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CEPHAS v. STATE (2022)

Court of Appeals of Georgia.



Decided: September 14, 2022

Debra Kay Jefferson, Lawrenceville, for Appellant. Patsy A. Austin-Gatson, District Attorney, John Wesley Ingram Nichols, Assistant District Attorney, Atlanta, for Appellee.

Donte Cephas was tried by a jury and convicted of two counts of misdemeanor obstruction of an officer.1 Following the denial of his motion for new trial, Cephas appeals, contending that the evidence was insufficient to support his conviction and that the trial court erred in sentencing him. For the reasons that follow, we affirm Cephas's convictions, but we vacate the banishment provision in the sentencing order and remand for resentencing on that provision.

Viewed in the light most favorable to the verdict,2 the evidence presented at trial showed that in November 2018, officer Charles Johns of the City of Lilburn Police Department responded to a call about a stalled vehicle blocking traffic during rush hour. When he arrived, Johns observed a Nissan Maxima with its hood up and a man, later identified as Cephas, standing next to it and talking on his cell phone. Johns, who was in uniform, parked his marked patrol vehicle behind the stalled Maxima and activated his blue lights to warn oncoming traffic. Johns then approached Cephas and asked if he had requested a tow truck, and when Cephas responded in the affirmative, Johns returned to his vehicle to wait on the truck.

While he was waiting, Johns noticed that the tag decal on the Maxima was old and, after running a computer search, he discovered that the tag was expired and that there was no valid insurance on the vehicle. Johns then approached Cephas and asked him if he had his driver's license with him, explaining that he was asking because the Maxima had an expired tag and no insurance. After looking around briefly, Cephas said that he could not find his license but confirmed that he did in fact have a Georgia driver's license. Johns asked him to write down his name and date of birth, and Cephas wrote “Jaquin White,” with a birth year of 1996, which did not seem accurate to Johns. Johns ran another computer search, but was unable to find a Georgia driver with the name and date of birth Cephas had provided.3

During the time Johns was conducting the computer searches, Cephas got out of his car several times, contrary to Johns's instructions and, according to Johns, seemed to be acting nervous. Because Johns “felt that there was something not quite right,” he called for backup. When a second officer arrived, Johns explained the situation – the Maxima had a dead battery, an expired tag, and no insurance, and Cephas had given him false information. He told the second officer he was going to give Cephas one more chance and, as he started walking back to talk to him, Cephas ran away from Johns and headed toward the woods.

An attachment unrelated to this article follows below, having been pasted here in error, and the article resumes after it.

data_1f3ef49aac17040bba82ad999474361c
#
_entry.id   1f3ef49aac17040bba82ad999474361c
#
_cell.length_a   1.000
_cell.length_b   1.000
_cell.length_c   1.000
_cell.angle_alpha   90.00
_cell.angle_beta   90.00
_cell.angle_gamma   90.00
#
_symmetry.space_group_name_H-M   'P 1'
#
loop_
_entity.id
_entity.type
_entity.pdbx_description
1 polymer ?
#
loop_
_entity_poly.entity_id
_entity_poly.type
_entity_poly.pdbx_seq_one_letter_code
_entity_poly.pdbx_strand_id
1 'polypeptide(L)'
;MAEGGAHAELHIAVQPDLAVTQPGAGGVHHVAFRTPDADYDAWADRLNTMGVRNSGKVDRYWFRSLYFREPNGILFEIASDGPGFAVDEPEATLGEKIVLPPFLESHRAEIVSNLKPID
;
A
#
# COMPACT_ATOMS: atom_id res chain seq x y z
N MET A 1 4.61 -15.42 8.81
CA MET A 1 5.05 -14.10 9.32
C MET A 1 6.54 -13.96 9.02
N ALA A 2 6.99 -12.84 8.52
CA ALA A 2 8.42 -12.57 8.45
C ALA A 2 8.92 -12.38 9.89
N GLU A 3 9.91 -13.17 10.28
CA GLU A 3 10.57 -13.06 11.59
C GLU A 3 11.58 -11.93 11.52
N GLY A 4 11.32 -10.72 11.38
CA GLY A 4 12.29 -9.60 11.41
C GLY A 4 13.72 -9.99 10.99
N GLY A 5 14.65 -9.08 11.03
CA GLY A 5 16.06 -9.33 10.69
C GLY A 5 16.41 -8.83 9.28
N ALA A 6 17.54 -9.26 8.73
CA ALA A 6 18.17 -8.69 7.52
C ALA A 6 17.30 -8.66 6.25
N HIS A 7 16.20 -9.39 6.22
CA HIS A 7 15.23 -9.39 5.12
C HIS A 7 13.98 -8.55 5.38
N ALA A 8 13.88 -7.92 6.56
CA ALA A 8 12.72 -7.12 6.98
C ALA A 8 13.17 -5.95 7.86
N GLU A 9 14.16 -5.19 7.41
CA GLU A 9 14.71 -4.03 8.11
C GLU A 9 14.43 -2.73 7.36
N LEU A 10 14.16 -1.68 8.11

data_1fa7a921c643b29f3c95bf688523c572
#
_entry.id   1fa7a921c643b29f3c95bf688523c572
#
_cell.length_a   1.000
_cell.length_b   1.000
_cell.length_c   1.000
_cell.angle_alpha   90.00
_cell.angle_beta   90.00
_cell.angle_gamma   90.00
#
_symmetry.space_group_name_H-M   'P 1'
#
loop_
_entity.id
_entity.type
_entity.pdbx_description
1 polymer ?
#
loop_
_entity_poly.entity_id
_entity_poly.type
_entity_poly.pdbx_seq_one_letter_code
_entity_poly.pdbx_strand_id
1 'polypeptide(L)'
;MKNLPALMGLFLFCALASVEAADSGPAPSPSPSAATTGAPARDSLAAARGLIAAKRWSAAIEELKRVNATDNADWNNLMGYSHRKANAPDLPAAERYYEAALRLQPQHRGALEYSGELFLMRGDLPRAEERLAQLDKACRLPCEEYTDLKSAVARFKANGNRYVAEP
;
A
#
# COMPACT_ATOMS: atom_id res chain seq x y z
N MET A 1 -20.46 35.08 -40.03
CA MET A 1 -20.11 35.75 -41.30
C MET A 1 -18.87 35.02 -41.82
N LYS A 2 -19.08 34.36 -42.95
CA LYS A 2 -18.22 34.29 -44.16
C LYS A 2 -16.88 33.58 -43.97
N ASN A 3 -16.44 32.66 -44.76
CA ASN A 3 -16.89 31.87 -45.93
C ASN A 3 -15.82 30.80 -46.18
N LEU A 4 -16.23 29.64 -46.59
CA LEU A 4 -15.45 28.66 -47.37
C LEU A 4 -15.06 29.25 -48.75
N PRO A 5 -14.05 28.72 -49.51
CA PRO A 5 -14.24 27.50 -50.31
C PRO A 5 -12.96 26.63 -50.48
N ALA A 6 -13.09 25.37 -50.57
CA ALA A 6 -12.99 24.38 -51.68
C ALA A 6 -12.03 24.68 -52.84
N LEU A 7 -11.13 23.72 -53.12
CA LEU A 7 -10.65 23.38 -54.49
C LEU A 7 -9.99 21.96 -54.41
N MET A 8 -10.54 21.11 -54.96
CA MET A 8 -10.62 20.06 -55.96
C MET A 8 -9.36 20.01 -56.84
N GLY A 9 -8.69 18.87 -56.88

Johns ran after Cephas, and the second officer, Michael Johnson, tried to cut Cephas off. After Cephas reached the woods, Johns was able to trip him and a struggle began, during which Cephas kicked Johns in the face or neck area. While Johns was trying to maintain control of Cephas, Johnson came up behind them and yelled twice for Cephas to get on the ground, and then to “get on the ground or I will tase you,” followed by a command to put his hands behind his back. Cephas did not comply and Johnson stated, “if you so much as move,” before he activated his taser, which did not deploy properly. Cephas was then able to get free, and he ran further into the woods. A K-9 unit had also responded to Johns's call for backup, and the K-9 was ultimately able to detain Cephas long enough for other officers to handcuff him. Cephas was subsequently arrested.

1. Cephas contends that the evidence was insufficient to support his conviction for misdemeanor obstruction of a law enforcement officer.

When evaluating the sufficiency of evidence, the proper standard for review is whether a rational trier of fact could have found the defendant guilty beyond a reasonable doubt. The appellate court does not reweigh evidence or resolve conflicts in testimony; instead, evidence is reviewed in a light most favorable to the verdict, with deference to the jury's assessment of the weight and credibility of the evidence.

(Citation and punctuation omitted.) Holloman v. State, 360 Ga. App. 812, 813 (1), 861 S.E.2d 644 (2021).